Through AAA’s partnership with the Museum of Native American History (MONAH), middle school students enrolled in 3-D art and creative writing participated in a pottery workshop led by Quapaw artist, Betty Gaedtke. During the demonstration Gaedtke shared information about the methodology, traditional forms and designs of Quapaw pottery and its significance to the history within the tribe. Students then received instruction on how to create a vessel using traditional techniques and tools. The class gained a new understanding, respect, and awareness of cultural heritage of the Quapaw Nation through the hands-on experience.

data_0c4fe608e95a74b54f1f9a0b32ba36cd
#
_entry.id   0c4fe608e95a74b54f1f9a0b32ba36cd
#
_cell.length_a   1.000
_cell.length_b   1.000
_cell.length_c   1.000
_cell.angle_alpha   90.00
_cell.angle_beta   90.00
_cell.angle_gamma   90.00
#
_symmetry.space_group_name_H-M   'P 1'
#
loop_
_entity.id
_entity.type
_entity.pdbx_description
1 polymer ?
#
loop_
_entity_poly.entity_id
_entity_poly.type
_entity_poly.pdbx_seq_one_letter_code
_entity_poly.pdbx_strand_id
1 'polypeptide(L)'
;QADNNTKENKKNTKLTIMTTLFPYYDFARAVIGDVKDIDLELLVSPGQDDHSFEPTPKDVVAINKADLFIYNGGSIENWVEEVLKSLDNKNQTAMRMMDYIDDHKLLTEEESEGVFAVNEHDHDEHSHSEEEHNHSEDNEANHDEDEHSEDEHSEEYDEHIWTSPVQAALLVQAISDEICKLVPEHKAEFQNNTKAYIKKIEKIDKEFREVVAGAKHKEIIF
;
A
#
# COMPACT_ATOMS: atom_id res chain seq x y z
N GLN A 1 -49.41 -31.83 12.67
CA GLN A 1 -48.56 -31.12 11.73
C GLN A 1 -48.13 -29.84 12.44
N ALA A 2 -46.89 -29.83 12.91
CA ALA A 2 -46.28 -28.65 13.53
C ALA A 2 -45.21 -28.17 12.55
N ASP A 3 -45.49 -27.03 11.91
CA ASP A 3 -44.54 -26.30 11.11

Gaedtke’s visit was part of MONAH’s new Creative Visions program, a monthly series that invites Native artists to lead workshops on contemporary and traditional forms of Indigenous American Art. Gaedtke is the first artist to lead the series.
Gaedtke or Te-mi-zhi-ka (little buffalo woman) is an enrolled member of the Quapaw Tribe of Oklahoma and part of the Buffalo clan. Since 2012, Gaedtke has been creating pottery in traditional methods with Quapaw styles and decorations. Visit www.monah.us to learn more about Betty Gaedtke and Creative Visions.